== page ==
Testing, testing, 1, 2, 3

Testing, testing, 1, 2, 3

From the Wall Street Journal:

Worried that unnecessary diagnostic tests are adding to the nation’s soaring medical costs, federal health-care officials are moving to shrink loopholes that let doctors profit from referring patients for MRI scans and other costly medical tests.
Medical imaging is one of Medicare’s fastest-growing costs, rising an average of 20% a year since 1999. In 2005, the federal health-insurance program for the elderly paid $7 billion for imaging scans. Some studies have shown that doctors with a financial interest in big-ticket machines for magnetic resonance imaging or other tests are more likely to order those tests.

It is not surprising that doctors will order more tests if they profit from testing. However, even if doctors get no profits from tests a huge problem remains – doctors are ordering tests using “other people’s money” and have little incentive to economize. Spending due to tests being seen as costless is likely to be much greater than spending due to doctors profiting from testing.

This is not a simple problem to solve, but financial incentives to patients and medical professionals to save money by economizing on tests will get doctors to spend more time thinking and looking things up and less money testing.

Non-financial initiatives can work as well, such as educating patients about the dangers of radiation exposure from too many CTs and about the harm that can result when a false positive on an unneeded blood test is followed up with increasingly invasive tests.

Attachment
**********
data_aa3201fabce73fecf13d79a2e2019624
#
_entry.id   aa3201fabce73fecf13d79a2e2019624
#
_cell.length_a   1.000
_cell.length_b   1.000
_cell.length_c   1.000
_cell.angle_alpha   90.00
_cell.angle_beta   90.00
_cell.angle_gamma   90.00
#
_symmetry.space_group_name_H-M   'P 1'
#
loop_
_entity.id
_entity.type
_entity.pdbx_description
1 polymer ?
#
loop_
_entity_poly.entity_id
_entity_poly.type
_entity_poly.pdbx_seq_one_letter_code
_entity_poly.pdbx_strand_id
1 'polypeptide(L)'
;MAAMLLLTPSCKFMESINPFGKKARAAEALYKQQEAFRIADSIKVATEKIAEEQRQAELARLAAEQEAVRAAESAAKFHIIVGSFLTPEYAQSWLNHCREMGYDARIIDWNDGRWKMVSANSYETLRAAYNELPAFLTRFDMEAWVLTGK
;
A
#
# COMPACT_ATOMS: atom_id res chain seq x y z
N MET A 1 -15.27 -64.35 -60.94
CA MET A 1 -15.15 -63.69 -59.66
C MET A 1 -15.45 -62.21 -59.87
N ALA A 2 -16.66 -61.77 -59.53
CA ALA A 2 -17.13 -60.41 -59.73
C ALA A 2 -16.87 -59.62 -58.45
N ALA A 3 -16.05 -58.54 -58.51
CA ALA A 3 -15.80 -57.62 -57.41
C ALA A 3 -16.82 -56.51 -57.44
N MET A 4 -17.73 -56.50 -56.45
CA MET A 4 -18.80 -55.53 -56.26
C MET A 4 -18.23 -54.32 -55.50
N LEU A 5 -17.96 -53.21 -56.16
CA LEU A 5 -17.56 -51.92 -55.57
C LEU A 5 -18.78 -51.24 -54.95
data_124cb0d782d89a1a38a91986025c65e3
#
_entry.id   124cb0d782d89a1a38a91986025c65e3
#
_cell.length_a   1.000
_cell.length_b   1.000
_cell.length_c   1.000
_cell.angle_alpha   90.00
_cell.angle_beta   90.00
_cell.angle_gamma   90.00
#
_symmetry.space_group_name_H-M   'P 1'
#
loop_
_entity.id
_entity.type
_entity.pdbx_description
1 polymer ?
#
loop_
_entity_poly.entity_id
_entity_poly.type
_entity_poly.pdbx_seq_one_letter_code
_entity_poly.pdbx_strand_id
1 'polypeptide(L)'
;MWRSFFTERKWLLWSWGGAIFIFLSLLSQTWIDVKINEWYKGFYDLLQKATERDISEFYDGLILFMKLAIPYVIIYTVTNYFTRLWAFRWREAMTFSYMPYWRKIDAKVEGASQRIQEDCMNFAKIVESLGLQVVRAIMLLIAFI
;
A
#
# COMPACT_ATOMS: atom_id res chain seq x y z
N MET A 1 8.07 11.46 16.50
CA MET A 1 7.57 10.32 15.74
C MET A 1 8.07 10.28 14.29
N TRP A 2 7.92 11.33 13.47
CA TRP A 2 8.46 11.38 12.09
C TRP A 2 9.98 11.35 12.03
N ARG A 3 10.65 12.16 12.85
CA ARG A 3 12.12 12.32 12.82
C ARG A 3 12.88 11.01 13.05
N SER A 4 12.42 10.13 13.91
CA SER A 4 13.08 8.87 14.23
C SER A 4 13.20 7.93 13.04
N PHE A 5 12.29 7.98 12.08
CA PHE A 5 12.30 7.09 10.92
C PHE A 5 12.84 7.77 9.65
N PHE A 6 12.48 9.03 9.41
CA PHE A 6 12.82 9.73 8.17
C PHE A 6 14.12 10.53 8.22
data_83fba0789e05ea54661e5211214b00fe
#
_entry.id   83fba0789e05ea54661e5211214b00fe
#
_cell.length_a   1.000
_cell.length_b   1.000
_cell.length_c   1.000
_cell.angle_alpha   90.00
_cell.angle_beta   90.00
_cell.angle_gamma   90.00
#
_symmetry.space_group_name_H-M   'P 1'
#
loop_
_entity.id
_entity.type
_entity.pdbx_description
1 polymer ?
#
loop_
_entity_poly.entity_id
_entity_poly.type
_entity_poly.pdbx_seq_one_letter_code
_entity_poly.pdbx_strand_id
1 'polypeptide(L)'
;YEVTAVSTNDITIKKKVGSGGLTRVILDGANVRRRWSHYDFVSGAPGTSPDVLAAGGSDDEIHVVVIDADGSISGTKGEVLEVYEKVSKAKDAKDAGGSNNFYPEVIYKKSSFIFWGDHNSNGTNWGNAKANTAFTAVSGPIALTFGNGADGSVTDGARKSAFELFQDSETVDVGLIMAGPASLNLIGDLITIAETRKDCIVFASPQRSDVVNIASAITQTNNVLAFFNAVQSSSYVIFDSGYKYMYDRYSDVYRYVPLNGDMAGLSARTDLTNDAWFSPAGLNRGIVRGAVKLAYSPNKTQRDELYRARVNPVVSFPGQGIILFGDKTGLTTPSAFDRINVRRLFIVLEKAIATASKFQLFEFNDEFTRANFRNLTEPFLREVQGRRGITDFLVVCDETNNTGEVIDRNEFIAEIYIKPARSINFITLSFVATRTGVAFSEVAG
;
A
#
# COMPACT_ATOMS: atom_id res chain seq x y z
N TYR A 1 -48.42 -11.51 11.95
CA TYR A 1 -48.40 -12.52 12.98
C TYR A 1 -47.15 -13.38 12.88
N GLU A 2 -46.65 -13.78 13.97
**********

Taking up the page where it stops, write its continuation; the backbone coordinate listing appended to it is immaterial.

November 14, 2006

One thought on “Testing, testing, 1, 2, 3”

  1. I agree.

    It appears that Kevin does not (see his link to you today?)

    Kev claims that by testing more you reduce your chances of being sued and make patients/parents more satisfied.

    I see no evidence of the former and anectdotal evidence that the latter is simply untrue.

    At the 12-month appointment I am enjoined to do a complete blood count and a lead test. I do only a hemoglobin, since that is the parameter I care about. The other elements of the CBC only add to the cost, don’t give me any information I want to know, and only create opportunities for more tests.



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